"Poland is a symbol--a symbols of all which the best of the human race have loved, and for which they have fought. Everywhere in Europe where there has been any fighting for freedom in this century, the Poles have taken part in it...they still look on anyone who fights for freedom as a brother. ...The future fate of Poland is wholly dependent on that of Europe; for if the idea of the right of the people to independence and the right of every nation to full political freedom continually gains ground int he world, then the hour is drawing near when the resurrection of Poland shall be something more than a hope."Kaufman displays great craft by blending history with the sensibilities of non-fiction. The very first chapter acknowledges two things about Poland: it is absurd and they live in their history. Poland is absurd. The police state that was Soviet Poland had a dual nature to it. Kaufman himself notes that arriving in the airport, all 47 volumes of books he brought were carefully inspected by authorities and returned weeks later, but a male transvestite in high heels and a short skirt can nonchalantly walk past policemen. There is also the case of Czesław Niemen, whose psychedelia could not be contained. He performed on television the famous "Bema pamięci żałobny rapsod", which is an ode to Józef Bem, a nationalist hero that served as inspiration for the 1956 revolutions in both Poland and Hungary. As Applebaum's book discusses the early years of the Catholic church in Soviet Poland and this laid the foundation for an oppositional church that was instrumental in aiding Solidarność. Russia had given up on taming Poland entirely and let the Catholic church flourish, which was completely unlike the other satellites. The absurdities of Poland were mostly due to the vise grip of the Soviet overlords and the bizarre wriggling that slipped in between their fingers. What was common to all satellites was the duality of Soviet life, but this takes on a new meaning in the Polish context.
The novel connects Kaufman's father to the movement he saw in the late 80s. There was an entire society existing underground, with particular points of contact to the outside world. In some ways it is surreal, but in other ways it was a far more surreal in the outside world. What Kaufman finds is that there are long traditions of subversive behavior in the name of freedom; fighting for an ideal that they have seldom seen come to fruition. This is where history steps in and plays a role in contemporary society. Kaufman's search in Poland deepened his understanding of his father's actions while understanding the role that legacy of freedom fighting plays in Poland today. The fights of their fathers are theirs--they see themselves as continuing to fight the good fight. This strikes a chord deep within their hearts and it is why the Solidarity movement gained as much steam as it did. The poetry and the valor they heard and lived was suddenly realized in a group of people supporting a fight against an oppressive system. Even in the heat of the moment, as they were suffering for rebelling, they always saw the larger historical narrative and felt as though their actions were to be written about, ready to inspire the next generation. Adam Michnik says it all when he states, "The world has decided that it is more noble to die with a gun in your hand than to go silently to your death..." (189).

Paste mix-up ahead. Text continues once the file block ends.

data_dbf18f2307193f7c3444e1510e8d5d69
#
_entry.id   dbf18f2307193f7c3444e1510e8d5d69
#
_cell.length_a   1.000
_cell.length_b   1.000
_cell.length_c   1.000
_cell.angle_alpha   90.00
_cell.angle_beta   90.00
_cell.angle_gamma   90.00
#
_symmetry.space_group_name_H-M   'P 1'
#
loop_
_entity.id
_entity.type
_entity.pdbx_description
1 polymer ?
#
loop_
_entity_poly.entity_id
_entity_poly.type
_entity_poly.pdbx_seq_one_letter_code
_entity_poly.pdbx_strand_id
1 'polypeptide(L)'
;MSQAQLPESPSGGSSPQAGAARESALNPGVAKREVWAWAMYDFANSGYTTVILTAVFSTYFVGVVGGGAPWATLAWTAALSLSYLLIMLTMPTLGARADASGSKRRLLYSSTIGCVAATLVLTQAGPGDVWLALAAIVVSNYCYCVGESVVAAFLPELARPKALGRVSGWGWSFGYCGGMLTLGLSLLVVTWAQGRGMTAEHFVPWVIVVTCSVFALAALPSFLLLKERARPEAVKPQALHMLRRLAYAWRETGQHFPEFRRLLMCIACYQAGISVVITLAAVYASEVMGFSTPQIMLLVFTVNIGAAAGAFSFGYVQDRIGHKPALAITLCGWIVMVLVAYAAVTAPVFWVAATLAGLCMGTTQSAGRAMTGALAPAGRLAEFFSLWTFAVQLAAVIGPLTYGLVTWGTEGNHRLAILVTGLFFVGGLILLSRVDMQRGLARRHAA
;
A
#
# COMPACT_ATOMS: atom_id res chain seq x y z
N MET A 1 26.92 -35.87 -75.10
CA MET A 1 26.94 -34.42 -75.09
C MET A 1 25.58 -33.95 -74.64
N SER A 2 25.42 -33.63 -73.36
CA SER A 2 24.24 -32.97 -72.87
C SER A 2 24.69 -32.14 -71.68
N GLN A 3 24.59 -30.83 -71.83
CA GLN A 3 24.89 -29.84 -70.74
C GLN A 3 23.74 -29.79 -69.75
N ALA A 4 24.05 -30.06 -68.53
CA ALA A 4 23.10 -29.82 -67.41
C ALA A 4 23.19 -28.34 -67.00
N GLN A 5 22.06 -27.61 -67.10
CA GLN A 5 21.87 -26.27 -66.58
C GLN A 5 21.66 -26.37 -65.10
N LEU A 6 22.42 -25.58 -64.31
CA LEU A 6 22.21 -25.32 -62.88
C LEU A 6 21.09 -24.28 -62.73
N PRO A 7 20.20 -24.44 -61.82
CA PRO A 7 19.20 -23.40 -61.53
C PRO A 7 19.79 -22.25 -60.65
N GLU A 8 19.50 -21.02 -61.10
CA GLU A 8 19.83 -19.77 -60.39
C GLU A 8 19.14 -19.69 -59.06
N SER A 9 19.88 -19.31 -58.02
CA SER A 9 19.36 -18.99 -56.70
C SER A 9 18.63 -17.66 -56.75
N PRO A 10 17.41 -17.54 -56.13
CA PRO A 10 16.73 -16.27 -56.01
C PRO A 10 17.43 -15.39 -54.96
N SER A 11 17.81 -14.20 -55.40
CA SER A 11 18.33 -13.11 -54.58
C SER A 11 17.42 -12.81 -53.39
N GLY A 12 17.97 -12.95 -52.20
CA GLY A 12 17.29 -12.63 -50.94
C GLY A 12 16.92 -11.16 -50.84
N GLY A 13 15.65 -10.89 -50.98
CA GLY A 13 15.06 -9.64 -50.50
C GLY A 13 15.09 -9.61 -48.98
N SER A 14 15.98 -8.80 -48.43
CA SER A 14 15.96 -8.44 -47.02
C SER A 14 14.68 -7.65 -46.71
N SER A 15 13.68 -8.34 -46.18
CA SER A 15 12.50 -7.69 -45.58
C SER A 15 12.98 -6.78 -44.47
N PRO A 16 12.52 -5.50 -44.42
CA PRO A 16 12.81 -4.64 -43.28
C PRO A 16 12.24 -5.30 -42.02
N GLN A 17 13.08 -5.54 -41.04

Since Kaufman is Jewish, there is an entire chapter devoted to "The Ghosts of Jews". Michnik, a Polish Jew himself, remarked on the double edged sword of Judaism in Poland: that you are criticized both for being a Jew and not being Jewish enough. In the late 80s, Poland started holding commemorative events for the 1943 ghetto uprising and inviting dignitaries from Israel. But the chapter concludes with a prick to the conscience of freedom fighting Poles: "Polish Jewry is dead," Marek Edelman said in an interview for Czas newspaper. When the interviewer replied it had not died and that memories remained, he retorted, "No, don't speak nonsense. Nothing has remained. There are memories and literature but nothing remains when it cannot create anything further." Kaufman observes that Jews are no longer a force politically or economically, but "they lived in Poland so long and their deaths were so awesome that they remain a profound historical presence in a country that lives through its history. They remain to prick consciences and validate policies and claims to honor. They torment and they need to be appeased. They are unavoidable. Like ghosts" (193).
Then the sweeping winds of history took the upheaval and gave Communism back to its masters. The history of Poland found its first sound victory, though tinged with cowardice. Their valor in the past still serves as a beacon and Jewishness continues to prick at their conscience, but Poland is moving forward and taking up the moral beacon in the EU. They are fighting for the ultimate unity of free states and protecting the interest of freedom; stepping up to the plate is their destiny and if Brandes was right, then Poland is the pulse of Europe. Kaufman puts our hand on the pulse to feel the echoes of time. The stories still ring through today and this book gives us a look into how Poland has constructed itself. A thorough and interesting read, not dense or academic, though not lacking knowledge or authority.
Addendum: Today is Casimir Pulaski Day here in Illinois, and this could not be a more fitting book review for the holiday! Thank you Kazimierz Pułaski. You're part of the reason my country exists and for that I am grateful, because I love Poland and my country, particularly my city of Chicago.